Ivey v. Dist. Court

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Justia Opinion Summary

More than a year after Wife's and Husband's divorce, Wife filed a motion to reopen discovery. Wife also filed a motion to disqualify Judge Gonzalez from hearing the motion to reopen discovery, asserting that Judge Gonzalez hearing the motion would create an appearance of impropriety because Husband and others connected to the parties' divorce contributed to the judge's reelection complain. Judge Togliatti denied Wife's motion to disqualify Judge Gonzalez, and the Judge Gonzalez went on to preside over Wife's motion to reopen discovery. Wife subsequently petitioned the Supreme Court for a writ of mandamus or prohibition vacating Judge Togliatti's order and disqualifying Judge Gonzalez from hearing the motion to reopen discovery. The Supreme Court denied Wife's petition, holding that the failure to disqualify Judge Gonzalez did not violate Wife's due process rights or Nevada law, as all of the campaign contributions at issue were within statutory limits and made after the divorce decree.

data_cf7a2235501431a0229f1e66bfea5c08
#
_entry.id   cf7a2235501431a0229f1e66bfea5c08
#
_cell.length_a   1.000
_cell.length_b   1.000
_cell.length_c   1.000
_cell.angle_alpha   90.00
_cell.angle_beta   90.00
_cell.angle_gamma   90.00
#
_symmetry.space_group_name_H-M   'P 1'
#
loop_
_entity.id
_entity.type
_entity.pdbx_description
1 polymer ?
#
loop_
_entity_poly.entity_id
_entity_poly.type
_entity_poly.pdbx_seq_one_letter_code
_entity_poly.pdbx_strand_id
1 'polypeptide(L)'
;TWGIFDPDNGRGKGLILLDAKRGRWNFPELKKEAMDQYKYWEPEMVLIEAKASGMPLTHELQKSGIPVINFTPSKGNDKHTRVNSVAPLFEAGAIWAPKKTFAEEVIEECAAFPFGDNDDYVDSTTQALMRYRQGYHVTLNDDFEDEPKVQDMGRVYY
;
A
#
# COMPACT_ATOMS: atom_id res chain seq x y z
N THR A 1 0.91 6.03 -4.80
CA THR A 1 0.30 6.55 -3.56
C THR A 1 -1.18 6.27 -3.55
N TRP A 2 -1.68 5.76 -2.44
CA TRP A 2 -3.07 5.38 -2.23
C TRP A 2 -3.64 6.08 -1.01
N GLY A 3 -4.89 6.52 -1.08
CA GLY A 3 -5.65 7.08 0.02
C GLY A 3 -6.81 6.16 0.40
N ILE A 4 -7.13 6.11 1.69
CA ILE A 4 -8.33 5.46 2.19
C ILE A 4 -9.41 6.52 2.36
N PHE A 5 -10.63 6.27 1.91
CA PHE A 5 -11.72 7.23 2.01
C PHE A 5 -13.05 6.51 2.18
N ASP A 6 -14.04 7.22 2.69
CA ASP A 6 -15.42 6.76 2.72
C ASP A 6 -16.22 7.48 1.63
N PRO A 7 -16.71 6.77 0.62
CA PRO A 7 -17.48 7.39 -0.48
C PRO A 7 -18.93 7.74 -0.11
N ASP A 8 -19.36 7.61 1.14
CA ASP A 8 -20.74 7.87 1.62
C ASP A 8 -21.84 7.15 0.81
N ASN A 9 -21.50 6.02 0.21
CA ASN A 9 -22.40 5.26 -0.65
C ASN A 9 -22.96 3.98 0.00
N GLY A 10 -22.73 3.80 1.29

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129 Nev., Advance Opinion 1 te IN THE SUPREME COURT OF THE STATE OF NEVADA LUCIAETTA MARIE IVEY, Petitioner, vs. THE EIGHTH JUDICIAL DISTRICT COURT OF THE STATE OF NEVADA, IN AND FOR THE COUNTY OF CLARK; AND THE HONORABLE JENNIFER P. TOGLIATTI, DISTRICT JUDGE, Respondents, and PHILLIP DENNIS IVEY, JR., Real Party in Interest. No. 59297 FILED Original petition for a writ of mandamus or prohibition challenging a district court order denying a request to recuse a district court judge in a family law action. Petition denied. Pecos Law Group and Bruce I. Shapiro and Shann D. Winesett, Henderson, for Petitioner. Chesnoff & Schonfeld and David Z. Chesnoff and Richard A. Schonfeld, Las Vegas, for Real Party in Interest. BEFORE THE COURT EN BANC. SUPREME COURT OF NEVADA (0) 1947A OPINION By the Court, GIBBONS, J.: The case underlying this original writ petition involves postdivorce-decree proceedings between real party in interest Phillip Dennis Ivey, Jr., and petitioner Luciaetta Marie Ivey. More than a year after Luciaetta's and Phillip's divorce, Luciaetta filed a "Motion For An Order To Show Cause Why Defendant Should Not Be Held In Contempt Of Court, To Reopen Discovery, And For Attorney's Fees; And For Related Relief' (motion to reopen discovery). Luciaetta then filed a motion to disqualify Judge William Gonzalez from hearing the motion to reopen discovery. In Luciaetta's motion to disqualify, Luciaetta asserted that Judge Gonzalez's recusal was required under the Due Process Clause of the United States Constitution and under Nevada law. Luciaetta claimed that Judge Gonzalez hearing the motion would create an appearance of impropriety because Phillip and others connected to the Ivey divorce contributed to Judge Gonzalez's reelection campaign. After a hearing, respondent Judge Jennifer P. Togliatti denied Luciaetta's motion to disqualify Judge Gonzalez, and Judge Gonzalez went on to preside over Luciaetta's motion to reopen discovery. As a result, Luciaetta petitioned this court for a writ of mandamus or prohibition vacating Judge Togliatti's order and disqualifying Judge Gonzalez from hearing the motion to reopen discovery. Because we conclude that the failure to disqualify Judge Gonzalez did not violate Luciaetta's due process rights or Nevada law, we deny Luciaetta's petition. FACTS AND PROCEDURAL HISTORY After seven years of marriage, Phillip and Luciaetta filed a joint petition for divorce. During the divorce proceedings, attorney David SUPREME COURT OF NEVADA (0) 1947A Chesnoff represented Phillip. Phillip also hired attorney John Spilotro to 2 represent Luciaetta and paid Spilotro a flat fee of $10,000. On December 29, 2009, Judge Gonzalez entered a divorce decree ending the marriage. According to the divorce decree, Luciaetta and Phillip entered into a Marital Settlement Agreement that outlined the distribution of the community property and Phillip's and Luciaetta's obligations following the divorce. Under the Marital Settlement Agreement, Phillip was to pay Luciaetta $180,000 per month as alimony from the income that he received from his interest in Tiltware, LLC, an Internet poker company. The Marital Settlement Agreement stated that Phillip's obligation to pay alimony would end if he ever stopped receiving income from Tiltware. The Marital Settlement Agreement also contained a provision that acknowledged that Philip and Luciaetta received the advice of independent counsel in connection with the terms of the agreement. After the entry of Phillip's and Luciaetta's divorce decree, Judge Gonzalez successfully ran for reelection as a judge for the family division of the district court in Clark County. During Judge Gonzalez's campaign for reelection, he received a total of $71,240 in cash donations and a total of $14,216.65 for in-kind contributions. Phillip and others connected to the Iveys' divorce contributed to these totals for Judge Gonzalez's campaign. In February 2010, Chesnoff donated $1,000 in cash to Judge Gonzalez and a few months later made an in-kind contribution of $3,543.54 by holding a fundraiser. In April 2010, Chesnoffs wife contributed $2,500 in cash, while Chesnoffs law partner donated $1,000 in cash. Spilotro's law firm contributed $500 in cash to Judge Gonzalez during the month of April as well. Finally, Phillip donated $5,000 in cash to Judge Gonzalez's campaign on April 17, 2010. The cash contributions from all of these individuals amounted to $10,000 and were approximately 14 percent of the total cash SUPREME COURT contributions to Judge Gonzalez's campaign. Chesnoffs in-kind donation OF NEVADA (0) 1947A 3 equaled 25 percent of the total in-kind contributions to Judge Gonzalez's campaign. Phillip's $5,000 donation was the largest amount contributed by any individual person, but two political action committees donated $5,000 as well. Phillip's contribution amounted to 7 percent of the total cash contributions to Judge Gonzalez's campaign. In May 2011, a dispute arose over Phillip's monthly alimony payments. Following the dispute, Luciaetta filed a motion to reopen discovery. Judge Gonzalez was assigned to hear Luciaetta's motion. Prior to the hearing, Luciaetta filed an affidavit requesting that Judge Gonzalez recuse himself from hearing the motion to reopen discovery because the campaign contributions created an appearance of impropriety. In response, Judge Gonzalez filed an affidavit acknowledging the campaign contributions, but noting that under Nevada law, the receipt of campaign donations alone does not serve as grounds for disqualification. Judge Gonzalez also stated in the affidavit that he met with Phillip only one time at an event several months after he entered the Iveys' divorce decree and that he never discussed the divorce with Phillip or his attorney outside of court. Luciaetta then filed a motion to disqualify Judge Gonzalez from hearing her motion to reopen discovery based on the Due Process Clause of the United States Constitution and Nevada law. Judge Togliatti held a hearing on Luciaetta's motion to disqualify and subsequently denied the motion. Judge Togliatti determined that based on both federal and Nevada law, the campaign contributions did not rise to such a level as to create an appearance of impropriety requiring Judge Gonzalez's recusal. Luciaetta now petitions this court for writ relief, requesting that this court vacate the order denying the motion to disqualify Judge SUPREME COURT Gonzalez and order that the case be assigned to a different department OF NEVADA (0) 1947A 4 because Judge Gonzalez hearing the motion to reopen discovery violated due process and Nevada law. 1 DISCUSSION Standard of review Luciaetta has petitioned this court for a writ of mandamus or prohibition. "[A] petition for a writ of mandamus is the appropriate vehicle to seek disqualification of a judge." Towbin Dodge, LLC v. Dist. Ct., 121 Nev. 251, 254-55, 112 P.3d 1063, 1066 (2005). Mandamus is available "to compel the performance of an act which the law especially enjoins as a duty resulting from an office, trust or station," NRS 34.160, or to control an arbitrary or capricious exercise of discretion. International Game Tech. v. Dist. Ct., 124 Nev. 193, 197, 179 P.3d 556, 558 (2008). Generally, this court will not issue a writ of mandamus when a petitioner has "a plain, speedy and adequate remedy in the ordinary course of law." NRS 34.170. No such legal remedy exists here. Accordingly, we exercise our discretion to determine whether Judge 1 Phillip asserts that Luciaetta's writ petition is moot because Luciaetta did not seek a stay of the district court proceedings and the matter has now reached its conclusion. We disagree. This court determines only actual, live controversies and will not render opinions on University Sys. v. issues that cannot affect the outcome of a case. Nevadans for Sound Gov't, 120 Nev. 712, 720, 100 P.3d 179, 186 (2004). As a result, a case may become moot by the occurrence of subsequent events that eliminate any actual controversy. Id. After filing the writ petition, Luciaetta did not seek a stay of the post-divorce proceedings with the district court or this court. Thus, Judge Gonzalez continued to preside over the underlying proceedings and ultimately denied Luciaetta's motion to reopen discovery. While Judge Gonzalez already denied Luciaetta's motion, we conclude that an actual controversy still exists because, if rendered in violation of Luciaetta's due process rights, that decision could be void. As a result, Luciaetta's writ petition is not moot. SUPREME COURT OF NEVADA 5 (0) 1947A Gonzalez should have been disqualified from hearing and ruling on Luciaetta's motion. Judge Gonzalez hearing Luciaetta's motion to reopen discovery did not violate Luciaetta's due process rights Luciaetta argues that the United States Supreme Court's decision in Caperton v. A. T. Massey Coal Co., 556 U.S. 868 (2009), requires Judge Gonzalez's recusal under the Due Process Clause. We disagree. The Due Process Clause guarantees the right to a fair trial before a fair tribunal. Id. at 876 (citing In re Murchison, 349 U.S. 133, 136 (1955)). Determining whether a judge's recusal is compelled by the Due Process Clause does not require proof of actual bias; instead, a court must objectively determine whether the probability of actual bias is too high to ensure the protection of a party's due process rights. Id. at 883-84 (citing Withrow v. Larkin, 421 U.S. 35, 47 (1975)). When an individual with a personal interest in a specific case "ha[s] a significant and disproportionate influence" in putting a judge on the case by contributing funds to the judge's campaign while the case is pending, the United States Supreme Court has concluded that the risk of actual bias is great. Id. at 884. In such a situation, a court must examine the size of the contribution in comparison to the total campaign contribution amount, the total sum spent during the election, and the effect that the contribution may have had on the election's outcome. Id. A court must also review the timing of the campaign contributions in relation to the judge's election and the status of the contributor's case. Id. at 886. Thus, determining whether the risk of actual bias violates a party's due process rights must be done on a case-by-case basis. See id. at 884-86. The Caperton decision addressed whether the Due Process Clause required a West Virginia Supreme Court justice's recusal when 6 substantial third-party expenditures had been made supporting the justice's election by a party to a case pending before the court. Id. at 872. In concluding that the justice's failure to disqualify himself violated due process, the United States Supreme Court noted that while not every contribution by a litigant or attorney creates such a high risk of actual bias requiring recusal, the Caperton circumstances were an "exceptional case." Id. at 884. The party in Caperton contributed $3,000,000 to a committee advocating the justice's election in place of an incumbent justice, 300 percent more than the justice's own campaign committee spent on the election and $1,000,000 more than the total amount spent by both candidates' campaign committees combined. Id. The Court also noted that the timing of the contributions was critical, as they were made prior to the party's appeal of the district court judgment, when it was reasonably foreseeable that the case would be before the newly elected justice. Id. at 886. Thus, the Court determined that the timing of the contributions, along with the disproportionate influence that the donations had in placing the justice on the case, created such a high risk of actual bias that the justice's failure to disqualify himself violated due process. Id. at 886-87. We conclude that the donations by Phillip and others connected to the Ivey divorce do not rise to the "exceptional" level of the campaign contribution at issue in Caperton. See id. at 884. First, the donations at issue are much smaller than the $3,000,000 contribution in Caperton. Phillip's $5,000 donation amounted to 7 percent of Judge Gonzalez's total campaign contributions. Phillip's donation combined with the others' contributions amounted to $10,000 and constituted 14 percent of the total cash contributions to Judge Gonzalez's campaign. The in-kind donation of Phillip's attorney equaled 25 percent of the total in-kind SUPREME COURT contributions to Judge Gonzalez's campaign. We recognize that these OF NEVADA 7 (0) I947A donations are greater than the contributions of other individuals to Judge Gonzalez's campaign. However, these amounts do not reach the extraordinary level of the sum at issue in Caperton. See id. Second, the timing of these contributions is less suspicious than the timing of the Caperton donations. Phillip and the others contributed to Judge Gonzalez's campaign only after the conclusion of the divorce. Luciaetta points out that the contributions occurred prior to the expiration of the six-month time limit in NRCP 60(b). Despite the contributions occurring within this six-month period, and although postdecree motions are not uncommon in divorce proceedings, the particular facts of this appeal do not demonstrate such a high risk of bias that due process required Judge Gonzalez's recusal. Phillip and Luciaetta filed a joint petition for divorce, which indicated that Phillip and Luciaetta had executed a Marital Settlement Agreement that divided their community property and set forth their obligations post-divorce. Luciaetta was represented by counsel during the negotiation of the Marital Settlement Agreement and throughout the divorce proceedings. Although Luciaetta notes that Phillip was paying for her representation during the divorce, Luciaetta signed the Marital Settlement Agreement, which specifically states that both Phillip and Luciaetta recognize that they had the opportunity to receive the independent advice of counsel. Furthermore, Luciaetta did not bring her motion to reopen discovery until June 6, 2011, more than a year after the divorce decree was entered and the contributions were made. As a result, Judge Togliatti did not abuse her discretion by finding that Judge Gonzalez hearing Luciaetta's motion to reopen discovery would not violate Luciaetta's due process rights. SUPREME COURT OF NEVADA 8 (0) 1947A c'M# Judge Gonzalez hearing Luciaetta's motion to reopen discovery did not violate Nevada law Luciaetta argues that if Judge Gonzalez's disqualification is not required under the Due Process Clause, the district court should have disqualified Judge Gonzalez under more stringent Nevada law NRS 1.230 and the Nevada Code of Judicial Conduct (NCJC). We disagree. In Nevada, "a judge has a general duty to sit, unless a judicial canon, statute, or rule requires the judge's disqualification." Millen v. Dist. Ct., 122 Nev. 1245, 1253, 148 P.3d 694, 700 (2006). NRS 1.230 prohibits a judge from presiding over any matter when actual or implied bias exists on the part of the judge. The relevant provisions of NCJC Rule 2.11(A) provide: A judge shall disqualify himself or herself in any proceeding in which the judge's impartiality might reasonably be questioned, including but not limited to the following circumstances: (1) The judge has a personal bias or prejudice concerning a party or a party's lawyer, or personal knowledge of facts that are in dispute in the proceeding. (2) The judge knows that the judge. . . is: (c) a person who has more than a de minimis interest that could be substantially affected by the proceeding. . . . (3) The judge knows that he or she . . . has an economic interest in the subject matter in controversy or in a party to the proceeding. NCJC defines "[die minimis" as "an insignificant interest that could not raise a reasonable question regarding the judge's impartiality." NCJC Terminology (2011). This court has recognized "that a contribution to a presiding judge by a party or an attorney does not ordinarily constitute grounds for disqualification." Las Vegas Downtown Redev. v. Dist. Ct., 9 116 Nev. 640, 644, 5 P.3d 1059, 1062 (2000) (ordering judge who recused himself to hear case). 2 We conclude that the campaign contributions at issue here were not significant enough to "raise a reasonable question" as to Judge Gonzalez's impartiality. The individual contributions of Phillip and the others ranged from $500 to $5,000. These amounts are within the statutory limits for campaign contributions. See NRS 294A.100 (stating that a person shall not contribute more than $5,000 to a candidate within a certain time). Furthermore, the contributions occurred after Phillip and Luciaetta filed the joint petition for divorce and Judge Gonzalez entered the divorce decree. Thus, the campaign contributions are not exceptional. See Las Vegas Downtown Redev., 116 Nev. at 645, 5 P.3d at 1062 (stating that contributions ranging from $150 to $2,000 to a district court judge's campaign were not extraordinary and did not require the judge's disqualification). Without more, the campaign contributions are insufficient to demonstrate that actual or implied bias existed on the part of Judge Gonzalez. Campaign contributions made within statutory limits cannot constitute grounds for disqualification of a judge under Nevada law. See In re Petition to Recall Dunleavy, 104 Nev. 784, 790, 769 P.2d 1271, 1275 (1988) (explaining that "intolerable results" would occur if litigants could disqualify a judge because an attorney for the opposing After filing her writ petition, Luciaetta later filed a motion to supplement her petition with a memorandum from the American Bar Association (ABA) on potential changes to the provisions of the ABA Model Code concerning judicial disqualification. We granted Luciaetta's motion and allowed her to file the ABA memorandum as a supplemental appendix. Having reviewed the supplemental appendix, we conclude that it does not affect our analysis of Nevada law and judicial disqualification. 2 SUPREME COURT OF NEVADA (0) 1947A 10 party donated to the judge's campaign). 3 Therefore, Judge Togliatti did not abuse her discretion by finding that Nevada law does not require Judge Gonzalez's disqualification. CONCLUSION We conclude that Judge Gonzalez was not disqualified from presiding over Luciaetta's motion based on the contributions made to Judge Gonzalez's campaign because doing so violated neither Luciaetta's due process rights nor Nevada law. Accordingly, we deny Luciaetta's writ petition. J. Gibbons I respectfully concur: 3 The Nevada Constitution specifically requires the election of district court judges. Nev. Const. art. 6, § 5. Furthermore, the citizens of Nevada defeated a recent ballot initiative to change the selection process for judges from election to appointment. See Nevada Ballot Questions 2010, Nevada Secretary of State, Question No. 1; Nevada Secretary of State, 2010 Official Statewide General Election Results, available at http ://www . nvsos . gov/soselectionp age s/re sult s/201 OStatewide General/ ElectionSummary.aspx. Campaign contributions are necessarily a part of judicial elections. 11 HARDESTY, J., with whom PICKERING, C.J., and PARRAGUIRRE and DOUGLAS, JJ., agree, concurring: I concur that the petition should be denied for the reasons expressed by the majority. I write separately, however, to address our concurring colleague's criticism of the Nevada Code of Judicial Conduct's (NCJC) current campaign contribution rules. Although the concurrence voices concerns about the rules, it offers no solutions and fails to engage the administrative docket process, as this court did in 2009, to solicit comments from the judiciary, the bar, and the public to consider potential amendments. See Nevada Rules on the Administrative Docket (NRAD) 3.2, 7. In 2009, this court initiated a thorough review of the NCJC, which included a study of the Code's campaign finance rules and due process considerations in light of the United States Supreme Court's decision in Caperton v. A. T. Massey Coal Co., 556 U.S. 868 (2009). A committee appointed by this court, comprised of members of Nevada's judiciary, the bar, and professors from the William S. Boyd School of Law, filed a supplement to its final report on August 13, 2009, recommending two bright-line rules for judicial disqualification because of campaign contributions that substantially deviated from campaign contribution provisions contained in Nevada's campaign finance statutes. See In the Matter of the Amendment of the Nevada Code of Judicial Conduct, ADKT No. 427 (Supplement to Final Report, August 13, 2009). The first proposed rule change would have required disqualification by a judge who received financial support "within the previous 6 years from a party, or a party's affiliate[] . . . , or a party's lawyer or the law firm of a party's lawyer in an aggregate amount that exceeds $50,000." Id. The second SUPREME COURT OF NEVADA (0) 1947A suggestion would have required disqualification if the judge "received aggregate campaign support exceeding 5 [percent] of the judge's total financial [support] within the previous 6 years from a party, or a party's affiliated entities. . . , or a party's lawyer or the law firm of a party's lawyer," and required disqualification if the support "create [d] a reasonable question as to the judge's impartiality." Id. Following extensive public comment, all justices, including our concurring colleague, voted to adopt the Revised Nevada Code of Judicial Conduct without inclusion of either of the committee's recommended amendments to the judicial campaign finance rules. See In the Matter of the Amendment of the Nevada Code of Judicial Conduct, ADKT No. 427 (Order, December 17, 2009). The Nevada Constitution gives our citizens the right to elect their judges and justices. Informed exercise of this right requires campaigns, which in turn require campaign finances. As this court learned in 2009 when it engaged in the administrative docket process, there are no easy answers when one weighs the duty of a judge to sit on a case against a party's due process right to an impartial adjudication in a state that has chosen to elect its judges. But the due process considerations are, at this juncture, limited by the exceptional circumstances discussed in Caperton. While individual cases may require disqualification because of unique campaign-based relationships, Caperton did not compel per se rules that are stricter than statutory campaign limits. As our concurring colleague concedes, this case is substantially different from Caperton as all of the campaign contributions to Judge Gonzalez at issue here were within statutory limits and made after this court entered its order amending the NCJC without the committee's recommended changes. Under these circumstances, it would be SUPREME COURT OF NEVADA 2 (0) 1947A unreasonable to conclude that Judge Togliatti abused her discretion by finding that Nevada law does not require Judge Gonzalez's disqualification. J. Hardesty We concur: , C.J. Pickering iomk, Parraguirre J Douglas SUPREME COURT OF NEVADA (0) 1947A 3 SAITTA, J., concurring: Though I agree with the majority's ultimate conclusion, I write separately in order to voice my concerns with the current judicial campaign contribution rules. The error asserted in this case clearly does not rise to a level that violates either party's due process right to a fair trial before a fair tribunal. Further, as discussed by the majority, the contributions made to Judge Gonzalez's reelection campaign were all within the statutory limit. Therefore, under our current codical scheme, recusal or disqualification was not specifically required. However, I find it necessary to voice my concerns regarding the potential that the circumstances in this matter lend an air of impropriety to the proceedings. It is arguably the most significant responsibility of a judge to "act at all times in a manner that promotes public confidence in the independence, integrity, and impartiality of the judiciary and [to] avoid impropriety and the appearance of impropriety." NCJC R. 1.2. The comments to this rule recognize that impropriety and appearances of impropriety, or "[c]onduct that compromises or appears to compromise the independence, integrity, and impartiality of a judge," diminish the public's confidence in the judiciary. Id. cmt. 3. The test for an appearance of impropriety is "whether the conduct would create in reasonable minds a perception that the judge violated [the Nevada] Code [of Judicial Conduct] or engaged in other conduct that reflects adversely on the judge's honesty, impartiality, temperament, or fitness to serve as a judge." Id. cmt. 5. Perhaps the most significant challenge to the judiciary's independence and impartiality is the increase in the volume and amount of campaign contributions. SUPREME COURT OF NEVADA (0) 1947A Generally, "a contribution to a presiding judge by a party or an attorney does not. . . constitute grounds for disqualification." Las Vegas Downtown Redev. v. Dist. Ct., 116 Nev. 640, 644, 5 P.3d 1059, 1062 (2000). Thus, it appears that a judge's duty to sit is not overcome by campaign contributions within the statutory limit. See id. Presently, NRS 294A.100(1) imposes a $10,000 aggregate limit on individuals making campaign contributions. Consequently, a judge must constantly balance the duty to sit, Millen v. Dist. Ct., 122 Nev. 1245, 1253, 148 P.3d 694, 699 (2006), with the duty to "respect and honor the judicial office as a public trust and strive to maintain and enhance confidence in the legal system." NCJC preamble. I propose that the judge's duty to sit "should not be construed to suggest that judges should refuse to disqualify themselves in apt circumstances or that close cases should routinely be resolved against disqualification. On the contrary, close questions should ordinarily be resolved in favor of disqualification in order to preserve public confidence in the judicial system." Jeffrey W. Stempel, Chief William's Ghost: The Problematic Persistence of the Duty to Sit, 57 Buff. L. Rev. 813, 957-58 (2009). As my concurring colleagues point out, this court, following an administrative process including public hearings and participation by leading scholars, adopted the Revised Nevada Judicial Code. At that time, we chose not to adopt bright-line rules to guide judges in making the difficult decision to recuse themselves following substantial campaign contributions. Although I joined my colleagues in adopting the revisions to the code, the instant case reveals that it is perhaps time to revisit the current rules and their application to real cases in controversy. In our current political landscape, we must be cognizant of the potential SUPREME COURT OF NEVADA 2 (0) 1947A appearance of impropriety arising from the type of campaign contributions made in this case numerous contributions within the statutory limit made by a group of individuals who all have interests in a single case. Ongoing judicial review, indeed our core function, commands that we reconsider prior decisions in light of the case presented. Here, Phillip, his attorney, his attorney's spouse, and his attorney's law partner contributed a total of $9,500. Luciaetta's attorney also contributed $500. In total, these contributions made up only 14 percent of the total cash donations to Judge Gonzalez's reelection campaign. Phillip's attorney also made a $3,543.54 in-kind contribution by holding a fundraiser. This amount constituted 25 percent of the total in-kind contributions made to Judge Gonzalez's reelection campaign. Although the monetary value of these contributions are not so significant that they rise to the level described in Caperton v. A. T. Massey Coal Co., 556 U.S. 868 (2009), the fact that so many individuals associated with the Iveys' divorce contributed to Judge Gonzalez's campaign lends a definite air of impropriety, especially in light of the fact that it was possible that future matters related to the divorce would come before him. The divorce decree specifically approves of the marital settlement agreement, which contained specific provisions relating to Luciaetta's alimony. Significantly, alimony would only continue so long as Phillip was receiving income from Tiltware, LLC. Thus, it is clear that the district court could at some point be called on to redefine the parties' rights under the marital settlement agreement if Phillip stopped receiving income from his company, which, in fact, is what happened. Therefore, although the divorce decree was final, the district court maintained jurisdiction to modify any previous adjudication of Phillip and Luciaetta's 3 property rights. See NRS 125.150(7). Further, under Nevada's one family, one judge rule, the same judge must preside over any matters involving the same family. NRS 3.025(3). A significant portion of the majority opinion focuses on Caperton, the United States Supreme Court's most recent and expansive decision regarding due process and judicial campaign contributions. I agree with the majority in its determination that Luciaetta's right to a fair trial before a fair tribunal was not violated by the various contributions made to Judge Gonzalez's reelection campaign. And I reiterate that under the current contribution rules, Judge Gonzalez did nothing wrong. However, as noted in Caperton, ensuring that the parties' due process rights are upheld is only the "constitutional floor," and individual states are free to set more rigorous standards on judicial disqualification based on campaign contributions. 556 U.S. at 889 (emphasis added) (quoting Bracy v. Gramley, 520 U.S. 899, 904 (1997)). Thus, it is the individual state's responsibility to take further action to ensure that the public's confidence in the integrity of the judiciary is strong. "The citizen's respect for judgments depends. . . upon the issuing court's absolute probity. Judicial integrity is, in consequence, a state interest of the highest order." Republican Party of Minn. v. White, 536 U.S. 765, 793 (2002) (Kennedy, J., concurring). Following Caperton, a number of states have adopted new disqualification rules. Several states have promulgated new rules or comments that either cite to Caperton or to the specific factors relied upon in the decision. See, e.g., Ark. Code of Jud. Conduct R. 2.11 cmt. 4A (LexisNexis 2012); Ga. Code of Jud. Conduct Canon 3E(1)(d) (LexisNexis 2012); N.M. R. Ann. R. 21-211 cmt. 6 & 7 (2012); Tenn. Sup. Ct. R. 10, R. 4 of Jud. Conduct 2.11 cmt. 7 (LexisNexis 2012); Wash. Code of Jud. Conduct R. 2.11(D) (West 2011). Prior to Caperton, the American Bar Association amended the Model Code of Judicial Conduct regarding campaign contributions as grounds for judicial disqualification as follows: A judge shall disqualify himself or herself in any proceeding in which the judge's impartiality might reasonably be questioned, including but not limited to the following circumstances: (4) The judge knows or learns by means of a timely motion that a party, a party's lawyer, or the law firm of a party's lawyer has within the previous [insert number] year [s] made aggregate contributions to the judge's campaign in an amount that is greater than $ [insert amount] for an individual or $ [insert amount] for an entity [is reasonable and appropriate for an individual or an entity]. Model Code of Jud. Conduct R. 2.11(A) (2011). In adopting this provision, Arizona set the time period at four years and the contribution level at the maximum campaign contribution allowed in the state. Ariz. Sup. Ct. R. 81, Code of Jud. Conduct R. 2.11(A)(4) (West 2010). Utah set its threshold at a much lower level: three years and $50. Utah Code of Jud. Conduct R. 2.11(A)(4) (LexisNexis 2012). Other states like Alabama, California, and New York have adopted explicit statutes or rules that require a judge's recusal if the party or attorney appearing before the judge has contributed a certain dollar amount and did so within a specific period of time before or after the judge's election. Ala. Code § 12-24-2(c) (LexisNexis 2005); Cal. Civ. Proc. Code § 170.1(a)(9)(A) (West Supp. 2012); N.Y. Ct. R. § 151.1(B) (McKinney 5 2012). The New York rule also imposes a collective contribution cap, which limits the amount of contributions that a law firm, individual lawyer, and individual clients can contribute as a group. N.Y. Ct. R. § 151.1 (B)(2) (McKinney 2012). As stated above, it is not my wish to insinuate that Judge Gonzalez or Judge Togliatti have acted improperly in their review of Luciaetta's motion to disqualify Judge Gonzalez. As our Code of Judicial Conduct stands today, there is no bright-line test to apply to judicial contributions. Rule 2.11 of the Nevada Code of Judicial Conduct lacks any iteration of the rules described above. This lack of definition fails to provide a concrete rubric against which to analyze such contributions. Here, Phillip contributed the single largest contribution by an individual and, in addition to his individual contribution, his attorney, his attorney's wife, and his attorney's law partner all contributed somewhat substantial amounts of money to Judge Gonzalez's campaign. Further, although these contributions came after the divorce decree, it was entirely foreseeable that Phillip and Luciaetta would have to appear before Judge Gonzalez in future matters relating to alimony payments. These circumstances create an appearance of impropriety that the judiciary should strive to avoid. By adopting some variation of the judicial contribution rules promulgated in other jurisdictions, this court could lend clarity not only to judges and justices, who rely on contributions to fund their campaigns, but also to the citizens who rely on the integrity and impartiality of the judiciary. Saitta SUPREME COURT OF NEVADA 6 (0) 1947A c "%01W53MMEDTT.A.,F1P.7(15=,%'